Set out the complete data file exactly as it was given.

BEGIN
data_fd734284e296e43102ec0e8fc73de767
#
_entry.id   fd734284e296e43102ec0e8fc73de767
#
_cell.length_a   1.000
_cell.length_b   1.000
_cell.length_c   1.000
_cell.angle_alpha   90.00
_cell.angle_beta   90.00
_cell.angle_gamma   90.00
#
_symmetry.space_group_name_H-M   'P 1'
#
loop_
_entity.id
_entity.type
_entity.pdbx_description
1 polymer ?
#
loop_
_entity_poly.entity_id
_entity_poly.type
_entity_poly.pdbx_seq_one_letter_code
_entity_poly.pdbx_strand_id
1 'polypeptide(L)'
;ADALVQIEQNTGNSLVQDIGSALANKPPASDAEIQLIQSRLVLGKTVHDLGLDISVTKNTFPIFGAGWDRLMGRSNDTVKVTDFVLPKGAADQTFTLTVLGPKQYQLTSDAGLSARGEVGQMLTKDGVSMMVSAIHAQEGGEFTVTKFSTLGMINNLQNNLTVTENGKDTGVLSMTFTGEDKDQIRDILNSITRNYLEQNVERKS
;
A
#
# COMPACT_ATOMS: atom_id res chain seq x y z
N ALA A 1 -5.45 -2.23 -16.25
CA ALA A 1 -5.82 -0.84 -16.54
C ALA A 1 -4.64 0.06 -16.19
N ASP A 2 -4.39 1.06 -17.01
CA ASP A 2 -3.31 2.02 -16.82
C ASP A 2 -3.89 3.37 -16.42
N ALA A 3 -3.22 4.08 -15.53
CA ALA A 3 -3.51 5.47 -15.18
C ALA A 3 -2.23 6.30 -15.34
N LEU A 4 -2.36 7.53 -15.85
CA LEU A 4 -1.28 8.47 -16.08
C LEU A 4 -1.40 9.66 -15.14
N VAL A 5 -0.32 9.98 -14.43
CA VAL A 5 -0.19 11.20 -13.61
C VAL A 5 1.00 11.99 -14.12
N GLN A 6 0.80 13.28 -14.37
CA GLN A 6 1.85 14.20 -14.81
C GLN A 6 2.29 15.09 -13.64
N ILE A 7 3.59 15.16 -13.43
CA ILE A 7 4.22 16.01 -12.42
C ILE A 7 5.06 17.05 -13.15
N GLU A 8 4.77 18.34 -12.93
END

data_fd734284e296e43102ec0e8fc73de767
#
_entry.id   fd734284e296e43102ec0e8fc73de767
#
_cell.length_a   1.000
_cell.length_b   1.000
_cell.length_c   1.000
_cell.angle_alpha   90.00
_cell.angle_beta   90.00
_cell.angle_gamma   90.00
#
_symmetry.space_group_name_H-M   'P 1'
#
loop_
_entity.id
_entity.type
_entity.pdbx_description
1 polymer ?
#
loop_
_entity_poly.entity_id
_entity_poly.type
_entity_poly.pdbx_seq_one_letter_code
_entity_poly.pdbx_strand_id
1 'polypeptide(L)'
;ADALVQIEQNTGNSLVQDIGSALANKPPASDAEIQLIQSRLVLGKTVHDLGLDISVTKNTFPIFGAGWDRLMGRSNDTVKVTDFVLPKGAADQTFTLTVLGPKQYQLTSDAGLSARGEVGQMLTKDGVSMMVSAIHAQEGGEFTVTKFSTLGMINNLQNNLTVTENGKDTGVLSMTFTGEDKDQIRDILNSITRNYLEQNVERKS
;
A
#
# COMPACT_ATOMS: atom_id res chain seq x y z
N ALA A 1 -5.45 -2.23 -16.25
CA ALA A 1 -5.82 -0.84 -16.54
C ALA A 1 -4.64 0.06 -16.19
N ASP A 2 -4.39 1.06 -17.01
CA ASP A 2 -3.31 2.02 -16.82
C ASP A 2 -3.89 3.37 -16.42
N ALA A 3 -3.22 4.08 -15.53
CA ALA A 3 -3.51 5.47 -15.18
C ALA A 3 -2.23 6.30 -15.34
N LEU A 4 -2.36 7.53 -15.85
CA LEU A 4 -1.28 8.47 -16.08
C LEU A 4 -1.40 9.66 -15.14
N VAL A 5 -0.32 9.98 -14.43
CA VAL A 5 -0.19 11.20 -13.61
C VAL A 5 1.00 11.99 -14.12
N GLN A 6 0.80 13.28 -14.37
CA GLN A 6 1.85 14.20 -14.81
C GLN A 6 2.29 15.09 -13.64
N ILE A 7 3.59 15.16 -13.43
CA ILE A 7 4.22 16.01 -12.42
C ILE A 7 5.06 17.05 -13.15
N GLU A 8 4.77 18.34 -12.93